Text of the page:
European Commission fines Google €4.34bn for illegal restrictions on Android devices

Google has 90 days to end the practice or face penalty payments

European Commission fines Google €4.34bn for illegal restrictions on Android devices

EU Commissioner Margrethe Vestager holds a press conference on a competition xase involving Google Android at the European Commission building in Brussels | Image: Olivier Matthys/AP/Press Association Images

Search engine giant Google has been handed a €4.34bn fine by the European Commission over illegal practices regarding Android mobile devices.

The Commission says since 2011, Google has imposed illegal restrictions on Android device manufacturers and mobile network operators to "cement its dominant position" in general internet search.

"Google must now bring the conduct effectively to an end within 90 days or face penalty payments of up to 5% of the average daily worldwide turnover of Alphabet, Google's parent company", it said.

"At a minimum, Google has to stop and to not re-engage in any of the three types of practices.

"The decision also requires Google to refrain from any measure that has the same or an equivalent object or effect as these practices."

File photo

Commissioner in charge of competition policy, Margrethe Vestager, said: "Our case is about three types of restrictions that Google has imposed on Android device manufacturers and network operators to ensure that traffic on Android devices goes to the Google search engine.

"In this way, Google has used Android as a vehicle to cement the dominance of its search engine.

"These practices have denied rivals the chance to innovate and compete on the merits.

"They have denied European consumers the benefits of effective competition in the important mobile sphere. This is illegal under EU antitrust rules."

Source: European Commission

The Commission said in particular, Google has required manufacturers to pre-install the Google Search app and Chrome browser app, as a condition for licensing Google's app store.

It also said Google made payments to certain large manufacturers and mobile network operators, on condition that they exclusively pre-installed the Google Search app on their devices.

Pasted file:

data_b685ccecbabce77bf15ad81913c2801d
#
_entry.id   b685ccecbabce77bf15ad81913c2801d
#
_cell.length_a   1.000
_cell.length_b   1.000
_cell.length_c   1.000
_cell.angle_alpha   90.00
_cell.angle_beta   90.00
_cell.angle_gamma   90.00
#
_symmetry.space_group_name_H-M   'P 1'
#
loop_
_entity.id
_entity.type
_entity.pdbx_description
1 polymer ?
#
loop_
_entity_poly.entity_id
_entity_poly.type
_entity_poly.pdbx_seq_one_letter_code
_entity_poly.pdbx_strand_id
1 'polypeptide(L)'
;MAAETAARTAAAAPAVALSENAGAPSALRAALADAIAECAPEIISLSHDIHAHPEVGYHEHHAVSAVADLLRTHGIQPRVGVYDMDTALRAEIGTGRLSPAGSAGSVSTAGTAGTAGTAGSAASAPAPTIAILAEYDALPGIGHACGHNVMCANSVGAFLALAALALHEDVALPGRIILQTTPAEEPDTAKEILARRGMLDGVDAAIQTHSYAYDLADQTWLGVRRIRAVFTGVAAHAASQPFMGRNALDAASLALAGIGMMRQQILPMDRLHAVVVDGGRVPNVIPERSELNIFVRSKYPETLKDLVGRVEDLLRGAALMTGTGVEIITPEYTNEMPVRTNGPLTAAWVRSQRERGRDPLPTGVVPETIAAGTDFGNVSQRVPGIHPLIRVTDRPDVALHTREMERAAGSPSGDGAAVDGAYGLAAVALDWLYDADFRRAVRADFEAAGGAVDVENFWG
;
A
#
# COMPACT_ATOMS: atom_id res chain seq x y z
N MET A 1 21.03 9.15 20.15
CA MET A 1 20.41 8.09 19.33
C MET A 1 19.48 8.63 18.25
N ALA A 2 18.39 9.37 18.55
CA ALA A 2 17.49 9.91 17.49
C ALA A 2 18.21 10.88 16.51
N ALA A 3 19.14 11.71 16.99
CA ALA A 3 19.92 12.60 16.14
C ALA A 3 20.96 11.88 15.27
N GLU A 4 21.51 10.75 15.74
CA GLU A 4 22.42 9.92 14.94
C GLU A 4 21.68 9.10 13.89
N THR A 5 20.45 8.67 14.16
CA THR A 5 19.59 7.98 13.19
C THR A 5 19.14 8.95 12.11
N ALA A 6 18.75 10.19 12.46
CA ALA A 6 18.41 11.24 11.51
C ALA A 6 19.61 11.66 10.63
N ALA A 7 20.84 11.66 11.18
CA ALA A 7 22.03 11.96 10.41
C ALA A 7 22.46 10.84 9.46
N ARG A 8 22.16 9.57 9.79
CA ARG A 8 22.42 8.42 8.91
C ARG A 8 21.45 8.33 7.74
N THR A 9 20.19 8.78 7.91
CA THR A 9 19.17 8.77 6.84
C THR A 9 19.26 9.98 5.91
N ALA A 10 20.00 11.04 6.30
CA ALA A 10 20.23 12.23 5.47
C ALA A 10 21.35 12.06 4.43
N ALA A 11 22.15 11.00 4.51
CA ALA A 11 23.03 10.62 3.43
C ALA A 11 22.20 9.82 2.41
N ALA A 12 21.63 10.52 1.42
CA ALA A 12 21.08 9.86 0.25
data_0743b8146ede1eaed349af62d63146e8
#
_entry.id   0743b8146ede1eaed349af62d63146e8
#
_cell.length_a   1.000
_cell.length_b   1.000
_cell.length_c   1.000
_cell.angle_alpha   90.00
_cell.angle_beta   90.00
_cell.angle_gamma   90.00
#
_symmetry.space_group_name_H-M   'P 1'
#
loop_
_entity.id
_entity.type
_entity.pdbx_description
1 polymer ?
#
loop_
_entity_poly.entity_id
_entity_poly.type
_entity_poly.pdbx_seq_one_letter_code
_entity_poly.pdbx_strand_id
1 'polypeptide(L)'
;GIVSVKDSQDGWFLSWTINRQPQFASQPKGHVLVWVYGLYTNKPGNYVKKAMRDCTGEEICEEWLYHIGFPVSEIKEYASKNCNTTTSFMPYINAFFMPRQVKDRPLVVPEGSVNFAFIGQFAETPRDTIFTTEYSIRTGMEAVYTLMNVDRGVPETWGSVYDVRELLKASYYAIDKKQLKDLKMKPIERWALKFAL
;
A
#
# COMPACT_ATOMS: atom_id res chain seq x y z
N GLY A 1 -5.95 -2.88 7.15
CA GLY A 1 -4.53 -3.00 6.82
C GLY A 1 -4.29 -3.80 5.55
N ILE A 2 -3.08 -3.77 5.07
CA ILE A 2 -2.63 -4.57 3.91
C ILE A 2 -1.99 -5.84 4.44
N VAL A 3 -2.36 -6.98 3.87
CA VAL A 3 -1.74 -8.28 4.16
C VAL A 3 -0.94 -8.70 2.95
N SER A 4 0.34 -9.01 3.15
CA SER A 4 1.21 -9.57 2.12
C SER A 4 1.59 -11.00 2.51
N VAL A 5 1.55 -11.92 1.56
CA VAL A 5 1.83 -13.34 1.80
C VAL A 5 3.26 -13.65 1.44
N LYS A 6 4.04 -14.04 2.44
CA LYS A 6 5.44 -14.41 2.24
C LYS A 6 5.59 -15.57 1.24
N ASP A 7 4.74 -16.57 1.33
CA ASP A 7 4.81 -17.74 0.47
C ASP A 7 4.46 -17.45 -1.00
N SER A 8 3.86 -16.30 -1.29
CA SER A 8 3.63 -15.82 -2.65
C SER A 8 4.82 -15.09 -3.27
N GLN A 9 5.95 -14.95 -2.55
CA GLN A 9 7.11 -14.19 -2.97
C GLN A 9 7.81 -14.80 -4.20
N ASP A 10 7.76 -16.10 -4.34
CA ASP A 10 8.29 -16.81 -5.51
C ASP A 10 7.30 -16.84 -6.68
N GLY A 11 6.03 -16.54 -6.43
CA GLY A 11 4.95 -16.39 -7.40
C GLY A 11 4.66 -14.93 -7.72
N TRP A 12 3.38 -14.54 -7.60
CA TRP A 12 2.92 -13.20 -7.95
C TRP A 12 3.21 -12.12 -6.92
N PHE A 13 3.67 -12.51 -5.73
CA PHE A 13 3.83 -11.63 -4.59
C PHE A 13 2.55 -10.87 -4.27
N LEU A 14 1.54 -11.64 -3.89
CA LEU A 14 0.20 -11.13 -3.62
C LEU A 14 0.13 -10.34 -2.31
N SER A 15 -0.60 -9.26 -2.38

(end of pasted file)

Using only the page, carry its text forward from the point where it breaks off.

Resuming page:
It added that Google prevented manufacturers wishing to pre-install Google apps from selling even a single smart mobile device running on alternative versions of Android that were not approved by Google.

The Commission decision concluded that Google is dominant in the markets for general internet search services, licensable smart mobile operating systems and app stores for the Android mobile operating system.

It said: "Google is dominant in the national markets for general internet search throughout the European Economic Area (EEA), i.e. in all 31 EEA member states.

"Google has shares of more than 90% in most EEA member states. There are high barriers to enter these markets."

'Special responsibility' for dominant companies

But the Commission explained: "Market dominance is, as such, not illegal under EU antitrust rules.

"However, dominant companies have a special responsibility not to abuse their powerful market position by restricting competition, either in the market where they are dominant or in separate markets."

And it found Google engaged in three separate types of practices, which all had the aim of cementing its dominant position in general internet search.

These were the illegal tying of Google's search and browser apps, illegal payments conditional on exclusive pre-installation of Google Search, and illegal obstruction of development and distribution of competing Android operating systems.

The Commission said the fine of €4,342,865,000 has taken account of "the duration and gravity of the infringement".

"It is Google's sole responsibility to ensure compliance with the Commission decision.

Civil actions by member states

"The Commission will monitor Google's compliance closely and Google is under an obligation to keep the Commission informed of how it will comply with its obligations."

The Commission added: "If Google fails to ensure compliance with the Commission decision, it would be liable for non-compliance payments of up to 5% of the average daily worldwide turnover of Alphabet, Google's parent company.

"The Commission would have to determine such non-compliance in a separate decision, with any payment backdated to when the non-compliance started."

Google is also liable to face civil actions for damages that can be brought before the courts of member states by any person or business affected by anti-competitive behaviour.

This case follows a June 2017 ruling, in which the Commission fined Google €2.42bn for abusing its dominance as a search engine - by giving an illegal advantage to Google's own comparison shopping service.

The Commission said it is "actively monitoring" Google's compliance with that decision.

It is also continuing to investigate restrictions Google has placed on the ability of certain third party websites to display search advertisements from Google's competitors - known as the AdSense case.

In July 2016, the Commission preliminary concluded that Google abused its dominant position in a case concerning AdSense.